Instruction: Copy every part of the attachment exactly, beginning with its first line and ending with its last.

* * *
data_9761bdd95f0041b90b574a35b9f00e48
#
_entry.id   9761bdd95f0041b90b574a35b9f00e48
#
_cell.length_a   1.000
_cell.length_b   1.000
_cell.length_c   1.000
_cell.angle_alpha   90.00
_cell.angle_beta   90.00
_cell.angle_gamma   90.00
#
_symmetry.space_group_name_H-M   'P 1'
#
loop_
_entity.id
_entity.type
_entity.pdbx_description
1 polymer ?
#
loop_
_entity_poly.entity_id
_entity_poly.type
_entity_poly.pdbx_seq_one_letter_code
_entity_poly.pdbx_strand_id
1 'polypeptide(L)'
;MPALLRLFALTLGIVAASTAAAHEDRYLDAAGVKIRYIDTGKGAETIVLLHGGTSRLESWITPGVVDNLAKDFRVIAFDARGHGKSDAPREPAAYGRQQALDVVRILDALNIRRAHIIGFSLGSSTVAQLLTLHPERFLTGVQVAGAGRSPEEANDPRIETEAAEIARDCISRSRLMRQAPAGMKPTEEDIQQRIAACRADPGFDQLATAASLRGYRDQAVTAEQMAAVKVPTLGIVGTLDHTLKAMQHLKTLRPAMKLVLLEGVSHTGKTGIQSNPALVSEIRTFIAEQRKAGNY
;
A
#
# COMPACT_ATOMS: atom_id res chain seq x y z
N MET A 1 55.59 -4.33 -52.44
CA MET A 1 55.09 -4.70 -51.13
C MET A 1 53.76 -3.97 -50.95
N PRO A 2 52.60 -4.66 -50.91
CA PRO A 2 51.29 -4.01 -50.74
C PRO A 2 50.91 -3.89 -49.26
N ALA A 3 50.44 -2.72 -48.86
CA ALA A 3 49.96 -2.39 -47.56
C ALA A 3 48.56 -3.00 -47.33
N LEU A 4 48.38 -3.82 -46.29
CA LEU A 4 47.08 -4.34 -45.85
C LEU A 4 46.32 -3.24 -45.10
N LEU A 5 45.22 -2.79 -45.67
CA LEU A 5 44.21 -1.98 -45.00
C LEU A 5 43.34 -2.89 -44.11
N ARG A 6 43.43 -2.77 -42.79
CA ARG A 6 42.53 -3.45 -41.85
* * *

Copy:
data_9761bdd95f0041b90b574a35b9f00e48
#
_entry.id   9761bdd95f0041b90b574a35b9f00e48
#
_cell.length_a   1.000
_cell.length_b   1.000
_cell.length_c   1.000
_cell.angle_alpha   90.00
_cell.angle_beta   90.00
_cell.angle_gamma   90.00
#
_symmetry.space_group_name_H-M   'P 1'
#
loop_
_entity.id
_entity.type
_entity.pdbx_description
1 polymer ?
#
loop_
_entity_poly.entity_id
_entity_poly.type
_entity_poly.pdbx_seq_one_letter_code
_entity_poly.pdbx_strand_id
1 'polypeptide(L)'
;MPALLRLFALTLGIVAASTAAAHEDRYLDAAGVKIRYIDTGKGAETIVLLHGGTSRLESWITPGVVDNLAKDFRVIAFDARGHGKSDAPREPAAYGRQQALDVVRILDALNIRRAHIIGFSLGSSTVAQLLTLHPERFLTGVQVAGAGRSPEEANDPRIETEAAEIARDCISRSRLMRQAPAGMKPTEEDIQQRIAACRADPGFDQLATAASLRGYRDQAVTAEQMAAVKVPTLGIVGTLDHTLKAMQHLKTLRPAMKLVLLEGVSHTGKTGIQSNPALVSEIRTFIAEQRKAGNY
;
A
#
# COMPACT_ATOMS: atom_id res chain seq x y z
N MET A 1 55.59 -4.33 -52.44
CA MET A 1 55.09 -4.70 -51.13
C MET A 1 53.76 -3.97 -50.95
N PRO A 2 52.60 -4.66 -50.91
CA PRO A 2 51.29 -4.01 -50.74
C PRO A 2 50.91 -3.89 -49.26
N ALA A 3 50.44 -2.72 -48.86
CA ALA A 3 49.96 -2.39 -47.56
C ALA A 3 48.56 -3.00 -47.33
N LEU A 4 48.38 -3.82 -46.29
CA LEU A 4 47.08 -4.34 -45.85
C LEU A 4 46.32 -3.24 -45.10
N LEU A 5 45.22 -2.79 -45.67
CA LEU A 5 44.21 -1.98 -45.00
C LEU A 5 43.34 -2.89 -44.11
N ARG A 6 43.43 -2.77 -42.79
CA ARG A 6 42.53 -3.45 -41.85